Start the import and find your Take and Figure parameters set for the instrument in your arrangement. If the results need fixing, you can repeat the figure recognition by selecting the Take parameter and tweaking recognition settings. Find more on figure recognition in the Recording tutorial.

For insights on how to edit and refine your imported phrases, please see the tutorial Optimizing Figures.


Importing Into a Library

In order to import one or more MIDI files into a new or existing library, you need to open the standalone library window (File >> New >> Library, or: File >> Open).

Embedded Library

This image shows the embedded library, which is a part of the arrange window. Note that importing into this embedded library is not possible. You need to open a standlone library editor, as shown in the next paragraph.


Standalone Library Editor


Running File >> Import >> Standard MIDI File from the standalone library editor, Synfire will create one phrase pool for each track in the file. 

If you untick Create Phrase Pools, the entire track's content is imported into a single phrase, not split into smaller chunks. Unless you want to import drum patterns (see below), be sure to enable Recognize Keys, Chords and Scales, so subsequent figure recognition will have the required harmony information available to work on. As with the import of entire files, you need not enable Create Figures from the beginning, but can postpone this until final editing in the library editor. Be sure to enable Keep Takes, though. Take is the input needed for figure recognition.

For insights on how to edit and refine your imported phrases, please see the tutorial Optimizing Figures.

Tip: Batch import of multiple files with instrumental phrases only makes sense, if the files comply to the GM standard. That is, Synfire will know which sounds (instruments) to select automatically without user interaction. Otherwise you need to import each file individually to verify sound selection.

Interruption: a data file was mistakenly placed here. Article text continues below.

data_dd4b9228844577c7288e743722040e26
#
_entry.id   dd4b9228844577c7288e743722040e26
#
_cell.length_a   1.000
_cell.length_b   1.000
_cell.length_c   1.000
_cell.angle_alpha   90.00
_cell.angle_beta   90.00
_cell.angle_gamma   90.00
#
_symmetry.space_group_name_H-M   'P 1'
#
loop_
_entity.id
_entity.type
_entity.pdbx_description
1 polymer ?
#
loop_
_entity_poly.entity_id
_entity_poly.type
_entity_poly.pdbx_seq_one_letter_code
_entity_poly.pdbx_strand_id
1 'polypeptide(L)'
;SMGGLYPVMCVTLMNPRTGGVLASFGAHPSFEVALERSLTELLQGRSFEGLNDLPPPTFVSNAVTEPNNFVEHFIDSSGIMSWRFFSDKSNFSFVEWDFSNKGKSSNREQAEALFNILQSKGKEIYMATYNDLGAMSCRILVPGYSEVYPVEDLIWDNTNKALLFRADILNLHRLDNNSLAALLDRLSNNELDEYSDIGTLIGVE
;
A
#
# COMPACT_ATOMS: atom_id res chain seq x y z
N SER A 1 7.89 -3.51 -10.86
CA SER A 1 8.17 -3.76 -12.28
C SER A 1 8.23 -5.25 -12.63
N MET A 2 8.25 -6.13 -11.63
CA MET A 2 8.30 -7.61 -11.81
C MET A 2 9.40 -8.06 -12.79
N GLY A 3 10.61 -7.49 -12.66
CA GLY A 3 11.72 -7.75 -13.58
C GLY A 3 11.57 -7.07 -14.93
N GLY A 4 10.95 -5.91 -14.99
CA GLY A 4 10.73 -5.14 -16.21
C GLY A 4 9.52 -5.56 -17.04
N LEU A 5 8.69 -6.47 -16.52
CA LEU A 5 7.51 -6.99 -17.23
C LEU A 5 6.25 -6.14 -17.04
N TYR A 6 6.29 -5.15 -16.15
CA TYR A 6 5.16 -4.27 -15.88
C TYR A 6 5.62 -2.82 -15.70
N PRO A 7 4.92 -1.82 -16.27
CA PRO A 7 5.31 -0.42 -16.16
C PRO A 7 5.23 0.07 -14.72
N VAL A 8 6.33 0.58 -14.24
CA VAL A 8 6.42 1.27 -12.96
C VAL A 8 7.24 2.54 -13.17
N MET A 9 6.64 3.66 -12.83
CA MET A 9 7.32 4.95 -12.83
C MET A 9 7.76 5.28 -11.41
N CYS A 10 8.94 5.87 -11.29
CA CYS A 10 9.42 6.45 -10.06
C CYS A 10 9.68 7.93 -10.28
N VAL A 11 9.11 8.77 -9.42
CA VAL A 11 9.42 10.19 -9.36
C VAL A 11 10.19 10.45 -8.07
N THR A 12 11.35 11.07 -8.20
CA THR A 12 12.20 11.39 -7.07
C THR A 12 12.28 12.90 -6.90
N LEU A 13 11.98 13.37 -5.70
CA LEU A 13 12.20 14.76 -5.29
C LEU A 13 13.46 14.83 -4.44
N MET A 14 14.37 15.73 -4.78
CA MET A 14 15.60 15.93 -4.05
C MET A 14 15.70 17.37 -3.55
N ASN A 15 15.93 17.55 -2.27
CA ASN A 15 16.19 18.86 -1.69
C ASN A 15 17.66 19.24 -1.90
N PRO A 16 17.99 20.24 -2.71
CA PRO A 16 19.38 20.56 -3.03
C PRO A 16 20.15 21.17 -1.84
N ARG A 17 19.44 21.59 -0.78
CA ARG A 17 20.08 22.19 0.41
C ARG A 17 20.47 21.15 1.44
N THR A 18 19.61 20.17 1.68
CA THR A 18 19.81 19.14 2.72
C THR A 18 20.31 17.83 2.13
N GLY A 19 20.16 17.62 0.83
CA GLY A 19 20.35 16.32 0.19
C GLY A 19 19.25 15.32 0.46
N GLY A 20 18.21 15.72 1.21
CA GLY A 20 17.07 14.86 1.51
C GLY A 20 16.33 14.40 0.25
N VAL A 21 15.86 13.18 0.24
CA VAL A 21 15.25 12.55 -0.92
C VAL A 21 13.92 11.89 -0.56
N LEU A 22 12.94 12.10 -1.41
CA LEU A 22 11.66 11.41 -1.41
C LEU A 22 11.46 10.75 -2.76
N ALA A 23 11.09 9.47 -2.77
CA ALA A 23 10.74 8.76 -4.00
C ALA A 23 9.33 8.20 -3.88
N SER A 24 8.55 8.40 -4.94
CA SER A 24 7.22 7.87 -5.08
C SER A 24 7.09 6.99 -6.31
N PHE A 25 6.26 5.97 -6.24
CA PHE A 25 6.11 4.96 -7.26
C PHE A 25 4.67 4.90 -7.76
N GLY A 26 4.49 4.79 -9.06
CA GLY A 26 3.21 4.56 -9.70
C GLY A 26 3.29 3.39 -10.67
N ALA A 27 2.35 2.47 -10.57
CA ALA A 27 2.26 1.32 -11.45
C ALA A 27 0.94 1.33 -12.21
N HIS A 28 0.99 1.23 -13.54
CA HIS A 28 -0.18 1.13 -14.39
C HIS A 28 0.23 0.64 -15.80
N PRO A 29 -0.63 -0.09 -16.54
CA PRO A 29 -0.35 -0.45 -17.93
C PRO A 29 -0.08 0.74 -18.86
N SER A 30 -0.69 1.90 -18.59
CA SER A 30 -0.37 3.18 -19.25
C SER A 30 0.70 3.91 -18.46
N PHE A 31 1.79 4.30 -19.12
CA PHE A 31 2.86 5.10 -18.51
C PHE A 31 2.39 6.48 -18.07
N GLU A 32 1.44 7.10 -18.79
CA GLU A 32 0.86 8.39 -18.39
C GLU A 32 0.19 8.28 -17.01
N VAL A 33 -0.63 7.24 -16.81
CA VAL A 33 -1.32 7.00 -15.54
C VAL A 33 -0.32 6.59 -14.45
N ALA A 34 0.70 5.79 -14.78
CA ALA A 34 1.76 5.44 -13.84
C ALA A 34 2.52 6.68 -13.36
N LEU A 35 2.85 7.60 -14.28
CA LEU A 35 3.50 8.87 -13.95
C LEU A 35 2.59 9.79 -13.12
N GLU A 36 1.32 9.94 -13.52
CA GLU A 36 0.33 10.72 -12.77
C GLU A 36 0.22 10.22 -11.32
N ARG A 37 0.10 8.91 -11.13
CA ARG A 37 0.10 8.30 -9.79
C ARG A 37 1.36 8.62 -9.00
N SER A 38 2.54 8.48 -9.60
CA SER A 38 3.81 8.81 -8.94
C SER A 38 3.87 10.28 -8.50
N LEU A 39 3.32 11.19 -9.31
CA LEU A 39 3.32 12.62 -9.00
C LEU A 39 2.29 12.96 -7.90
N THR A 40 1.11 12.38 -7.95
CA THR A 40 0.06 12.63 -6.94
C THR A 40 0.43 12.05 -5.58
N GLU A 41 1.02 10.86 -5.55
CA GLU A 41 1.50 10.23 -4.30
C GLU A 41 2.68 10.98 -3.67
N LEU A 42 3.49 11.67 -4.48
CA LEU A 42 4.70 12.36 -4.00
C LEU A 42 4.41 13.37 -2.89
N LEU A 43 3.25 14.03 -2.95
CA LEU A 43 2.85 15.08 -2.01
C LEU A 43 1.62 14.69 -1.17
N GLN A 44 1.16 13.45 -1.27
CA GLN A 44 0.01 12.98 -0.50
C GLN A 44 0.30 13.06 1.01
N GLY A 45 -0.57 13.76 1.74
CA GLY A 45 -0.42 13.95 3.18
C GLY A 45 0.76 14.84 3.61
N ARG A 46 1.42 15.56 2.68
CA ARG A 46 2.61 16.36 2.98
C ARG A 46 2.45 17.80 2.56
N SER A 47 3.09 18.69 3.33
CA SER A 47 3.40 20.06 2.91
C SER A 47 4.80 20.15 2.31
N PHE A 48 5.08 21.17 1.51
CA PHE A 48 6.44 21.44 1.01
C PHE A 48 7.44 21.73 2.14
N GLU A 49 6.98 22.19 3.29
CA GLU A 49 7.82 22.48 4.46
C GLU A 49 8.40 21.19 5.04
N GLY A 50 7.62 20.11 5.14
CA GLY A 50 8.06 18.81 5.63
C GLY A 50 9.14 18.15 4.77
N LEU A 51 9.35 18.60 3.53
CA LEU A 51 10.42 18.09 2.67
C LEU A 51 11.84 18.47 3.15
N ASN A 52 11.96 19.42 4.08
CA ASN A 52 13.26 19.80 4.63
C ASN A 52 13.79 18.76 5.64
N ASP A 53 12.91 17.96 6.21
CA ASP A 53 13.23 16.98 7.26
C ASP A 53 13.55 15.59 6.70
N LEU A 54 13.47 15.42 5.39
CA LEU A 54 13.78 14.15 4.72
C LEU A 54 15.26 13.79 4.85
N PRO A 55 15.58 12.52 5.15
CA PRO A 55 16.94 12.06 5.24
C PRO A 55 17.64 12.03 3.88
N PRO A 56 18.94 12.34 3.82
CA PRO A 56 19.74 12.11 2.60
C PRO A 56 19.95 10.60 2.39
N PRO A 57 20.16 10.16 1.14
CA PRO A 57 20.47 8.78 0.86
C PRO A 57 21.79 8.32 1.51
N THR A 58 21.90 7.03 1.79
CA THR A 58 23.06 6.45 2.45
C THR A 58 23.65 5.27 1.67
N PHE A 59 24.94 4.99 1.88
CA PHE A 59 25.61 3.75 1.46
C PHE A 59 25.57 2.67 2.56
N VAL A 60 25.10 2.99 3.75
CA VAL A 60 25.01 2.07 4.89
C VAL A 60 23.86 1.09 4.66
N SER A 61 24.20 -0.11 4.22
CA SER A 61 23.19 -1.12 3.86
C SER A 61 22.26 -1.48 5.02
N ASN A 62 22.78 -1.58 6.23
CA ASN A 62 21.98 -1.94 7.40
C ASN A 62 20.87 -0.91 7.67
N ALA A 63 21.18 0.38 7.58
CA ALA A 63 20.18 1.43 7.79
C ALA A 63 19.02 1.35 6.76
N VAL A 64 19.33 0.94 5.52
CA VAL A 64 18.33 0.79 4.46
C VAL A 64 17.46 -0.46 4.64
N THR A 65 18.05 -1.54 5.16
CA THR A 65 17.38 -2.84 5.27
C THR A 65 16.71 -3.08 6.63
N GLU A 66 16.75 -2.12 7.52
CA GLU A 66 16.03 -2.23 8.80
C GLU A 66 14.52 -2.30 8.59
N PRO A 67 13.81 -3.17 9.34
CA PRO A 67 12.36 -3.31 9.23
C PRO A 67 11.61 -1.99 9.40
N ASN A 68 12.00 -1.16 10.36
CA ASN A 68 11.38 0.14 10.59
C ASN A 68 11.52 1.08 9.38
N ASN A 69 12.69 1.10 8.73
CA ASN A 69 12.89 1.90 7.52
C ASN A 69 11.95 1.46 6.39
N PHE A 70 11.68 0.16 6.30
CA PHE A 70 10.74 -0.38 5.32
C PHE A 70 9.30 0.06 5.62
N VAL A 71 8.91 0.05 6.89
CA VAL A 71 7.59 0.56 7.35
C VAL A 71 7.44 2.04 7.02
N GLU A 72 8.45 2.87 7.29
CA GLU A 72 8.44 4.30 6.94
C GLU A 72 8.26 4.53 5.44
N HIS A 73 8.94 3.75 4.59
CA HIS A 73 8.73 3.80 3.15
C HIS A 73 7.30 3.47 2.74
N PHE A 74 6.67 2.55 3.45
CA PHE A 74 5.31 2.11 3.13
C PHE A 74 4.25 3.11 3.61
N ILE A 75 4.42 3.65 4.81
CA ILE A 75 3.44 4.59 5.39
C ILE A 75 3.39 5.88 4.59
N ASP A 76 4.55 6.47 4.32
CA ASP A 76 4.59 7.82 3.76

5 - Batch Importing Drum Patterns

Before you start, copy or move all MIDI files you want to import in one batch into a single folder on your hard drive. Open a new standalone library with File >> New >> Library. Batch import of multiple files is only possible with the standalone library editor. 

Open the import dialog with File >> Import >> Standard MIDI File. Select the first file you want to import. Be sure you make the following settings:

  1. Tick the box Static Pitches on All Tracks. Individual adjustments per track are not necessary.
  2. If the files contain multiple tracks for individual drum and percussion instruments, tick the box Merge All Tracks Into One
  3. Tick Import All Files in Directory. This will make Synfire import the selected file and all other files in that folder.
  4. Tick Put in a Single Folder, if you want all MIDI files imported into a single folder of the library. Otherwise each file will go into its own folder.
  5. If the file is GM compatible, tick General MIDI Standard
  6. Select how you want to label each phrase pool. 
  7. Tick Create Figures
  8. Tick Create Phrase Pools and select the average pattern length ("Pool Chunks" in older versions of Synfire). This will slice the drum tracks into patterns of that length. Identical patterns are skipped.
  9. Disable Keep Takes. You don't need them, as all figures contain identical, static notes.
  10. Disable Recognize Keys, Chords and Scales. If you don't, Synfire may be trying forever to figure out harmony.

Now start the import and edit the imported phrase pools as needed.

Tip: Be sure you don't import more than a few hundred patterns into a single library. Large libraries are no longer comfortable to browse and handle.


6 - Batch Importing Other MIDI Files

While importing large numbers of MIDI files may sound tempting, batch import is only useful for files that are very closely related, sharing a common structure, e.g. drum patterns, bass lines, solos.

If you import a batch of different songs, you will not only wait a long time for the import to finish, you will also end up with a library full of seemingly random snippets that aren't well prepared for composing.

Keep in mind that, even if you imported many files in one go, you still need to visit the imported phrases in the library to select and refine them. You can as well do that selection immediately during import of each file, as explained above (Importing a MIDI File And Harvesting Phrases). This avoids clunky mass data from cluttering your libraries, only bloating them beyond reasonable sizes. 

Class, Not Mass

You don't need thousands of phrases, which are only marginally different. Only a few high quality and distinct phrases can be enough to build a dozen unique songs! Also keep in mind that Harmony and Interpretation will add a lot of extra variation anyway.